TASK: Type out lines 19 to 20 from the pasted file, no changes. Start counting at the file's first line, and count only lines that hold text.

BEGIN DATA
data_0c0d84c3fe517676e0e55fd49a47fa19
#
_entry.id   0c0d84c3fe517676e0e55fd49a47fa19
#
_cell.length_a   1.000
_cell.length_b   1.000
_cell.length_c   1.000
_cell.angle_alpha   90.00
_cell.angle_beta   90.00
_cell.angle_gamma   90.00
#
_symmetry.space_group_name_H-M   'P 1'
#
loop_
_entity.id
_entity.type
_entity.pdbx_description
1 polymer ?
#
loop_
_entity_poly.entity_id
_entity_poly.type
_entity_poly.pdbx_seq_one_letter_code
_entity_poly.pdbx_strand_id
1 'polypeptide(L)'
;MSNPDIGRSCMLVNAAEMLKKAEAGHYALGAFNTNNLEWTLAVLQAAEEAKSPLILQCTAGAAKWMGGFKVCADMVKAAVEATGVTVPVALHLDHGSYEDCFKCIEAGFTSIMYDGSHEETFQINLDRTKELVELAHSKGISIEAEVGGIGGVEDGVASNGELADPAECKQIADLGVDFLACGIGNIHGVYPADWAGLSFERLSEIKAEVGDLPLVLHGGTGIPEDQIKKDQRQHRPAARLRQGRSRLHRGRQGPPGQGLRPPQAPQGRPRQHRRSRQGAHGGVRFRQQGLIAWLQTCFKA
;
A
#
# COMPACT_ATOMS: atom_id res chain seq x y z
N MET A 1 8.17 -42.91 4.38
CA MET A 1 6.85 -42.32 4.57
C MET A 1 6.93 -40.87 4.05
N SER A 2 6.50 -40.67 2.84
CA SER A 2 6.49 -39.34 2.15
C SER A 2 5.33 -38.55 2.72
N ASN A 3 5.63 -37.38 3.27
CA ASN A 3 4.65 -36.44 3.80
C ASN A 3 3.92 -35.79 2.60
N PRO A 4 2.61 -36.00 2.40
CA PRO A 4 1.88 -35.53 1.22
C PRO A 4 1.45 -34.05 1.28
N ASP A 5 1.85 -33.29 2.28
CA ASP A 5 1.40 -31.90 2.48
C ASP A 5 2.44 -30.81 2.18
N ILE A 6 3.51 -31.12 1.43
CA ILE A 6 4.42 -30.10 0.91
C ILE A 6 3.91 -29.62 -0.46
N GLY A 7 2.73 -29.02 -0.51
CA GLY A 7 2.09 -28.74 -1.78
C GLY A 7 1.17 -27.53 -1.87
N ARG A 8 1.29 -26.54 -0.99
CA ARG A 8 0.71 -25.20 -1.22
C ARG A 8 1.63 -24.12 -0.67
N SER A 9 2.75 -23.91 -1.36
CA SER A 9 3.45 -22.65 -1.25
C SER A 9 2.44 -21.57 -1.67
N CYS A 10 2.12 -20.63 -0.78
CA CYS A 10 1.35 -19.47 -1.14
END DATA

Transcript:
#
loop_